Gilbert Seldes once called the newspaper column the most sophisticated of the popular American arts. It is that and more. It is a raft-ride through the white water of American opinion and thought. It is Mark Twain and Ring Lardner, Will Rogers and H.L. Mencken, Walter Lippmann and Joseph Alsop, Russell Baker and Calvin Trillin. It is nothing less than the American voice fortissimo--often blunt, occasionally eloquent, always opinionated, inspiring, infuriating, delightful. In ...
Gilbert Seldes once called the newspaper column the most sophisticated of the popular American arts. It is that and more. It is a raft-ride through the white water of American opinion and thought. It is Mark Twain and Ring Lardner, Will Rogers and H.L. Mencken, Walter Lippmann and Joseph Alsop, Russell Baker and Calvin Trillin. It is nothing less than the American voice fortissimo--often blunt, occasionally eloquent, always opinionated, inspiring, infuriating, delightful.
In this wonderfully diverse anthology, New York Times editorial writer Karl Meyer brings together 72 of America's finest columnists, the first such collection ever published. The range of voices is remarkable, stretching from Ben Franklin (who, as Silence Dogood, castigates the evils of demon rum) to Anna Quindlen (who writes on the travails of being pregnant in New York City). H.L. Mencken lambasts Truman's 1948 presidential campaign as "unhampered by anything resembling a coherent body of ideas." Mary McGrory describes sitting in Judge Sirica's courtroom as the Watergate tapes are played on the "little Sony": how Haldeman slumps in his chair, how Mitchell turns faintly pink. Milt Gross renders a demented comic version of Pocohantas and Keptain John Smeet in American Yiddish dialect ("Hends opp!--odder we'll cot you off de scallop wid a tommyhuck!"). Heywood Broun offers a tongue-in-cheek explanation of "How I Became a Red." And I. F. Stone assails our collective guilt in Kennedy's assassination ("We all favor murder, when it reaches our own hated opponents").
To read these columns is to walk through American history and savor the views of some of our finest commentators, declaiming on everything from freedom of the press to yesterday's double-header.
This is a book with a large common denominator of interest: it has something for everybody. It consists of representative samples of the writings of over 70 American newspaper columnists. Along with the familiar names--Thomas Paine, H.L. Mencken, Dorothy Thompson, Langston Hughes, George Will, Erma Bombeck--are a number of lesser-known writers who have rarely, if ever, been included in an anthology before. The arrangement is chronological, and as we turn the pages, we see how far and in how many directions the newspaper column has traveled since it was naturalized in the 1700s. Not the least interesting part of the collection is the editor's introduction and biocritical notes. The book has no serious rival and is an indispensable single source for the study of newspaper column writing in America. --A.J. Anderson, Graduate Sch. of Library & Information Science, Simmons Coll., Boston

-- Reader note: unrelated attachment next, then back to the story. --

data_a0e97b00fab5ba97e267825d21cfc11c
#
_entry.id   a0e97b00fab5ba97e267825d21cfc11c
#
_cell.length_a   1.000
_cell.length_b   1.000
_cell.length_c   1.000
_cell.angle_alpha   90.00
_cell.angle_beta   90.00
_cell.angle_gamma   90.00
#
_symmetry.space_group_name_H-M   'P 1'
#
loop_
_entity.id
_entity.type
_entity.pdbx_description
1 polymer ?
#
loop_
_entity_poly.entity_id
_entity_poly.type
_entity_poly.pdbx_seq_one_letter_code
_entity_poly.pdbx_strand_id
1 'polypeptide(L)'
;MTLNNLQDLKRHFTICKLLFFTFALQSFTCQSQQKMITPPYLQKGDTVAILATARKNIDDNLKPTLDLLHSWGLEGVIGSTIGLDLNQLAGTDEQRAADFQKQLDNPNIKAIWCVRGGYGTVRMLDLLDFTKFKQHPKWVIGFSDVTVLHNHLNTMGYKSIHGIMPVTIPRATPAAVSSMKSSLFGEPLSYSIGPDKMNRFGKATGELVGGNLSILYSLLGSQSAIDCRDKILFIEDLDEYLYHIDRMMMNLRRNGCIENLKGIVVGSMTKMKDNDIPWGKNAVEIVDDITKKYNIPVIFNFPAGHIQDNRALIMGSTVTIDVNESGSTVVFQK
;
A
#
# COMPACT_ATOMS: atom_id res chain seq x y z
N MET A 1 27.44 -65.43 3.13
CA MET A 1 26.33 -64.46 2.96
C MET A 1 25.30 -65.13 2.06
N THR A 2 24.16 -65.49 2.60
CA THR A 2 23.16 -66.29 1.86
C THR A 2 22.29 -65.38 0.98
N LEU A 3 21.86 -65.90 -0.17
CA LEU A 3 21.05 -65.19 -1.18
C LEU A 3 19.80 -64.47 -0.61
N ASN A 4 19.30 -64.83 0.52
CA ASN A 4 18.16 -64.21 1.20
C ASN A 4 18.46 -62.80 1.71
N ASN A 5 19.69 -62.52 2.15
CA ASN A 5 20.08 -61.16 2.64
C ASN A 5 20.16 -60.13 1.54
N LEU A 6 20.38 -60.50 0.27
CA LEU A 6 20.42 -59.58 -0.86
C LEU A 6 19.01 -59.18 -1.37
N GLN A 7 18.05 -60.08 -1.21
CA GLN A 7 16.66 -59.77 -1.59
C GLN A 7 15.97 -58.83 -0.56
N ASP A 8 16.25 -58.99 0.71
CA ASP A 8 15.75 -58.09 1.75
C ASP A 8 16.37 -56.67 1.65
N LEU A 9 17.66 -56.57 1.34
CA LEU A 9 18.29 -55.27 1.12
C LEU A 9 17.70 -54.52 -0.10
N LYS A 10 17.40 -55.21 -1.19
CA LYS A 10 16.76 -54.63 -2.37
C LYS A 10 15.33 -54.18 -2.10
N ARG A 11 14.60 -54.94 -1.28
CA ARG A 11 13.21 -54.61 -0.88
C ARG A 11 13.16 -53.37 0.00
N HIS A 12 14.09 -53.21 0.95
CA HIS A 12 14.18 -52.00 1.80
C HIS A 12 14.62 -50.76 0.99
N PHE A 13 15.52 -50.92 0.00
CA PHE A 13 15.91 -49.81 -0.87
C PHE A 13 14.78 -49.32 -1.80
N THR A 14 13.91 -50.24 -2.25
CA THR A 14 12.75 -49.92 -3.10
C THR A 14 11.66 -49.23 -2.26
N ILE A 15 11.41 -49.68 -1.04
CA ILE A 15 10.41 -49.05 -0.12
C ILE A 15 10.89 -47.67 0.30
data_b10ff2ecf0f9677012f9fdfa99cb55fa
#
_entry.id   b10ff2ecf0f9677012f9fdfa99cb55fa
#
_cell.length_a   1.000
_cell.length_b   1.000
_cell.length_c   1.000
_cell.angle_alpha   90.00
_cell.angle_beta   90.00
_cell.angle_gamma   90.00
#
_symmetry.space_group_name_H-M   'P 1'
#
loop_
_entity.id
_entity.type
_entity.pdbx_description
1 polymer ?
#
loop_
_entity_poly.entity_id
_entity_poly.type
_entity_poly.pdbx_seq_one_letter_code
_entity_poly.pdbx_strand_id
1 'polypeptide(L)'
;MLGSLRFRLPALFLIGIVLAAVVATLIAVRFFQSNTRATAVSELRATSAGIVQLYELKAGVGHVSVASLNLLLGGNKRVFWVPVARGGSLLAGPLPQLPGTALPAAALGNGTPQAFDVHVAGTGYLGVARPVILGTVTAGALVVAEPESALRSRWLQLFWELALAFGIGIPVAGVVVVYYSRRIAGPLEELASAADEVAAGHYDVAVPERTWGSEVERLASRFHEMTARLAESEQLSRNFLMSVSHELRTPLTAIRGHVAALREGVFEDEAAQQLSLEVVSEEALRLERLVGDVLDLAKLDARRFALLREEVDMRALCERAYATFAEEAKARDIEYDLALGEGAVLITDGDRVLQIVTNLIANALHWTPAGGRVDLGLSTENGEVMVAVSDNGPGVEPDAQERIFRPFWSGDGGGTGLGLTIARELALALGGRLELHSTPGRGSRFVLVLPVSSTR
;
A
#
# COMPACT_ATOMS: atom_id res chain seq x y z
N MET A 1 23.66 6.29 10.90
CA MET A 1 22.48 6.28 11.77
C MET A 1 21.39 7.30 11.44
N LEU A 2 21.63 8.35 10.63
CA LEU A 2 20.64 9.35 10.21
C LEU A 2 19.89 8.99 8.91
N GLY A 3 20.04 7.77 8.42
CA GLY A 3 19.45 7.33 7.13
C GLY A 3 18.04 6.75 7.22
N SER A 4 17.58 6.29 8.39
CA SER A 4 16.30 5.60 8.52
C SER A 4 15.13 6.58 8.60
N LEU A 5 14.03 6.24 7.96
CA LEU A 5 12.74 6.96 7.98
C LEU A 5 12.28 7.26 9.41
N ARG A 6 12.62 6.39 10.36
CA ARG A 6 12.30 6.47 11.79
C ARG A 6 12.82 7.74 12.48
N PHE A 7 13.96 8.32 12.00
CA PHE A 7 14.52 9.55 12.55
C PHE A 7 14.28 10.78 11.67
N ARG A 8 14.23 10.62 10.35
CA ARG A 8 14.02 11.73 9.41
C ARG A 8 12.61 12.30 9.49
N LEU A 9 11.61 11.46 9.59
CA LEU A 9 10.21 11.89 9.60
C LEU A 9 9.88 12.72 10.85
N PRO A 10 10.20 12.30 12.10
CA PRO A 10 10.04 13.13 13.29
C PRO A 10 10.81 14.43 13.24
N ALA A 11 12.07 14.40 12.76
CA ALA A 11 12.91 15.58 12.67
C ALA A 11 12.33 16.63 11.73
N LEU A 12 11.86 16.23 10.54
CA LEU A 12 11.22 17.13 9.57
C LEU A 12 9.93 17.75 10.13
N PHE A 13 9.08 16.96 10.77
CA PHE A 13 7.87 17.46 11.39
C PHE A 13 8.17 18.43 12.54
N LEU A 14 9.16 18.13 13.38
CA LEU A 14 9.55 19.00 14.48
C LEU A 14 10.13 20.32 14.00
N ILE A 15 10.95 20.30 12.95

School Library Journal
YA-- From Benjamin Franklin to Mark Twain, from sportswriter Jim Murray to Pulitzer Prize winner Ellen Goodman, Pundits provides a diverse and irreverent ride through American opinion and thought. This anthology of dozens of newspaper columns is an unending delight of wit and sarcasm from the left and right, a compendium of informed writing on affairs of high moment and trivia from the budding of the Republic until now. Meyer guides readers through subjects from southern accents, to the murder of John F. Kennedy, to voting rights and yesterday's baseball double-header. The words dance delightfully, perhaps best teaching strong-headed readers that there is often merit to the other side of an issue. It is lovely, tireless writing for tireless reading. --Margaret Carnes, R. E. Lee High School, Springfield, VA
About the Editor: Karl E. Meyer, a member of The New York Times editorial board, is a Wisconsin-born third-generation journalist. He cubbed for The Milwaukee Journal and was an editorial writer and foreign correspondent for The Washington Post before joining The Times in 1979. His previous books include ThePlundered Past, The Pleasures of Archaeology, The Art Museum, and The Cuban Invasion (with Tad Szulc).